Butch Talks About Canes

Butch Davis was the head coach at Miami from 1995-2000 and took the Hurricanes out of probation and built them into the nation's premier college football program. Now the North Carolina head coach is talking about Miami as his next opponent. Read on to see what he's talking about just days before the game...

On Miami:
It is a very experienced football team. Of their top 44 players, their two-deep roster, on both offense and defense, they have 26 juniors and seniors. You can tell the recruiting consistency during Larry Coker's tenure that they've retained a lot of those guys and they are significant contributors in their program. Their overall team speed – I don't know that we'll play a faster team this year. They are certainly faster than Virginia Tech and East Carolina at just about every place.

On where Miami's speed concerns him the most:
Their secondary is fast [and] their defensive line. They have two just terrific pass rushers (Eric Moncur and Calais Campbell) and if you listen to the pro scouts, there are a significant number of these guys that are going to get drafted next year into the NFL. They are a good football team. They got an experienced quarterback that's been starting there for a long period of time and a backup that's played an awful lot and two very, very talented, good running backs.

On going smaller but faster at Miami, starting back in the 80's:
It definitely is true. Some of that is born out of Jimmy (Johnson)'s background as a defensive coordinator at the University of Arkansas and as a player. Jimmy was a nose tackle and if you've ever seen Jimmy, he doesn't remind you of a Ted Washington. Arkansas had built a reputation, when he was a player, they never got the cream of the crop recruits that maybe Texas got or Texas A&M. They were always built on fast and athletic speed guys. Jimmy played under that. Jimmy adopted that when he became the coordinator. When we went to Oklahoma State, we were in a rebuilding effort, competing with Oklahoma, Missouri was one of the best football programs in the country at that time. For us to compete with those teams, it was necessary to get speed and athleticism on the field. If you defensive ends at guys in high school, these guys could become really good outside linebackers. Guys who were outside linebackers who were 6-4 and 215 pounds and ran a 4.7 or 4.8, you could put their hand on the ground, like Danny Stubbs and Greg Mark and Kenny Holmes. Those guys grew into being good defensive ends. Some defensive ends drew into being good defensive tackles. A lot of defensive tackles were former fullbacks or defensive ends. They grew themselves into that type of position.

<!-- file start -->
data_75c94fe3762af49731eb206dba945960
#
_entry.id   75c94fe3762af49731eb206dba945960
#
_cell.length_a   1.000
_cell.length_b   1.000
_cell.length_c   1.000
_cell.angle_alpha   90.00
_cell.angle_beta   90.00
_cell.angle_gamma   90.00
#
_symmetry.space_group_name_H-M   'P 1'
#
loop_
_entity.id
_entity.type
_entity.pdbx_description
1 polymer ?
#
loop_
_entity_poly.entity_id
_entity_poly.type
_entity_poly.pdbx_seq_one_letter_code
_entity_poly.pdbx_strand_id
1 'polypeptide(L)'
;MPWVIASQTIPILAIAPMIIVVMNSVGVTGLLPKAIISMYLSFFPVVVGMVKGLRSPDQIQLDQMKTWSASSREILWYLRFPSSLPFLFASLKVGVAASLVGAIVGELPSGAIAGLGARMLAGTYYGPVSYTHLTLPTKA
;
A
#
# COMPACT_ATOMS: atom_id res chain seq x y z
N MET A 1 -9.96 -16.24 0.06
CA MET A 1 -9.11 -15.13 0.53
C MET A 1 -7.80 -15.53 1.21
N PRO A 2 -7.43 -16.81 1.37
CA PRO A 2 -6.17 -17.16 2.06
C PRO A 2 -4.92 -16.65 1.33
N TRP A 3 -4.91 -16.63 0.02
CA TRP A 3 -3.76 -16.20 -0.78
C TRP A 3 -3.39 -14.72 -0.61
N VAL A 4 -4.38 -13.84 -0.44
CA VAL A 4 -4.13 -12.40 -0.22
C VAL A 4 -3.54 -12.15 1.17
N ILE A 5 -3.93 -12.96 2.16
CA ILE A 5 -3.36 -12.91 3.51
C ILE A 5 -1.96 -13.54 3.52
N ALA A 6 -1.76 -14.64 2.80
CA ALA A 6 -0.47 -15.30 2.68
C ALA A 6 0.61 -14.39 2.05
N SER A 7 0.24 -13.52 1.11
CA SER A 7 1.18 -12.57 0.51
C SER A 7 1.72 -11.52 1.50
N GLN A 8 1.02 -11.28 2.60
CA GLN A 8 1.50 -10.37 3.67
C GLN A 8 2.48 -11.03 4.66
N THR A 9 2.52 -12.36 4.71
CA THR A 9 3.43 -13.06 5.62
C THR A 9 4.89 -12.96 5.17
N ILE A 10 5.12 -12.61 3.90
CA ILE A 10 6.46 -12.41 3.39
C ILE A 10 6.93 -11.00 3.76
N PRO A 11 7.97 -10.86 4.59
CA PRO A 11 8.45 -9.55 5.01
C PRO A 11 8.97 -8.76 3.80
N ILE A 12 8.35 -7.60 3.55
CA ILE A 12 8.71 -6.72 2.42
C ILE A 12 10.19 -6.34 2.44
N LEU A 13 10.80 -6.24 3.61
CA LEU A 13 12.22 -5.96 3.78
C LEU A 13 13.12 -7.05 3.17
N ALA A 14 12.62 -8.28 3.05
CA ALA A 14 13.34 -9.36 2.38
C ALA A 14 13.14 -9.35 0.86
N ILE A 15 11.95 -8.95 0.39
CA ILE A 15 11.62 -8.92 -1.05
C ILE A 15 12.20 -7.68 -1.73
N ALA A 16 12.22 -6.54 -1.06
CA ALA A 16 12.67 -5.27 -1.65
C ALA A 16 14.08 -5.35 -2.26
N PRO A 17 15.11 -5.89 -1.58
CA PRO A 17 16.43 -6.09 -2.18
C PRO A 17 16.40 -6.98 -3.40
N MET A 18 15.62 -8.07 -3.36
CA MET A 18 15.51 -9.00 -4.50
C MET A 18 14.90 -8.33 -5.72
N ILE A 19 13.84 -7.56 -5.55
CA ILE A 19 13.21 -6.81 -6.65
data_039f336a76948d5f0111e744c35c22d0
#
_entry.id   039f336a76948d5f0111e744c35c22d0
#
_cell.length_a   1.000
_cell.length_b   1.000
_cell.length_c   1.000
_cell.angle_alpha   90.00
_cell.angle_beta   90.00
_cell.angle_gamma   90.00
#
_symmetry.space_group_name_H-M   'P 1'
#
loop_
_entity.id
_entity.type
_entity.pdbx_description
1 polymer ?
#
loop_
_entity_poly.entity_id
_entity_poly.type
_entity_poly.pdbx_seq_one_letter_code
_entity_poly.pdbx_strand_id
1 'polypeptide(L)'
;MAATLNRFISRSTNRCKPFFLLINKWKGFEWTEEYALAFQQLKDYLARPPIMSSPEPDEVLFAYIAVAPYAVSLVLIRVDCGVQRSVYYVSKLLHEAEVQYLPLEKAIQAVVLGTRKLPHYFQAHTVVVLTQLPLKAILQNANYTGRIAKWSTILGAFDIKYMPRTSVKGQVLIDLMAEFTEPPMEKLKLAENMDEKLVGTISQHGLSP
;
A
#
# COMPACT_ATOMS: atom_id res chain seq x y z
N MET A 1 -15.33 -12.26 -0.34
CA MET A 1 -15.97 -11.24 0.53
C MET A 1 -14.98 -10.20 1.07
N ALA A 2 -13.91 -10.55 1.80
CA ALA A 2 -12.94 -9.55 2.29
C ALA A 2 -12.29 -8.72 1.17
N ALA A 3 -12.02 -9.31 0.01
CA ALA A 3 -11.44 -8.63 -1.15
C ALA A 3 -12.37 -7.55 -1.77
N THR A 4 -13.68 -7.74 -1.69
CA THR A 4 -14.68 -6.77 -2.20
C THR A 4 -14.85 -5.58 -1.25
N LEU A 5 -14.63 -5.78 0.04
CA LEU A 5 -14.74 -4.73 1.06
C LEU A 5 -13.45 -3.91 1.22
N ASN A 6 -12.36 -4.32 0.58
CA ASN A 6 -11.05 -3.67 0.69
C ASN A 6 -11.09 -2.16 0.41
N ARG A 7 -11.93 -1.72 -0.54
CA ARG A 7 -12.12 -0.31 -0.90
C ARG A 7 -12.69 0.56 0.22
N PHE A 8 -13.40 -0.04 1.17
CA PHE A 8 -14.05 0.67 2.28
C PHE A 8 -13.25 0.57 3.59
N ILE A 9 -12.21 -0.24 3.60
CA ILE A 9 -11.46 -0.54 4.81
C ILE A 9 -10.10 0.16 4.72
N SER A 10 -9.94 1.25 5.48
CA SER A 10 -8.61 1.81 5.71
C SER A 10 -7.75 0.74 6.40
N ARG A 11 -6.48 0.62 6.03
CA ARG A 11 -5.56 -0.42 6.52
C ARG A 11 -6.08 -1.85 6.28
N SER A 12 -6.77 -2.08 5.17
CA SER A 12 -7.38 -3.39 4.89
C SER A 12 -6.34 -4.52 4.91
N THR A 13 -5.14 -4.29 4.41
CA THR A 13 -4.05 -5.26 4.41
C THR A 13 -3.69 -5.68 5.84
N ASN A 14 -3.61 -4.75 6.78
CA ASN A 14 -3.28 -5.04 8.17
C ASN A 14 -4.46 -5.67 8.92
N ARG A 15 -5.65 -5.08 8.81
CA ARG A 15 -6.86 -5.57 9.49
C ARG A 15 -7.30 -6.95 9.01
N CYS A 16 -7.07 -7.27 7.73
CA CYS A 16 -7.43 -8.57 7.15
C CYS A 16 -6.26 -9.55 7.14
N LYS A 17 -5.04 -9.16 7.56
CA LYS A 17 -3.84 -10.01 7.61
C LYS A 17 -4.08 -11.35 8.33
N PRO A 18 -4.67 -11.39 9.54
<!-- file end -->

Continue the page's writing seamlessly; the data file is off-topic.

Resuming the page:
We were never as big as Penn State or Notre Dame or Florida but we were faster. Some people looked at that and started emphasizing speed over power. We took it to Dallas. We were very small in the Super Bowl years.

On speed of anyone in particular:
They're always gonna have good talented kids. Cooper, number two, is a very dangerous kid. He's fast and he has great vision. When you have a team that is overwhelmingly fast, when your team is built on speed, it's easy to build on special teams.

On what made him proud of his accomplishments at Miami:
Some of the proudest things is the fact some of the guys we had had enormous success in the NFL. I'm equally proud that the last two or three years we had just great success graduating the players. We tried to accomplish something that people said you couldn't do – that you couldn't have great academics and have good Division 1 football and compete for national championships. There are programs around the country and people are in the 40's, 50's, and 60's percent graduation rate. You like to meet the needs of these kids, because not every kid is going to play in the National Football League. The reality is that some are gonna have awesome college careers and then they're gonna go onto good business careers and become good husbands and good fathers. You shortchange the accomplishments if you just focus on one aspect. We were fortunate enough to recruit kids that were able to change the so-called image of the program, that it became the place to go to school rather than the place to avoid going to school.

On coaching against a former assistant under him:
I know it's the first time. I knew Randy as a player when I was an assistant coach. Joe Brodsky had recruited him. He never, prototypically, looked looked like the classic linebacker, but was probably one of the brightest, smartest guys we had during the 80's team I was on. That's a reason we drafted him with the Cowboys. He was a very good special teams player, an outside linebacker. Then, ironically, when I left the Cowboys, Randy was already on the staff (at Miami). Then he went to the Miami Dolphins and that was a great opportunity for him to grow and learn. He came back and he's a good football coach. He had good football instincts. He was one guy who could relay that coaching (we were giving) onto the field and help other guys. He was very smart.


Canes Time Top Stories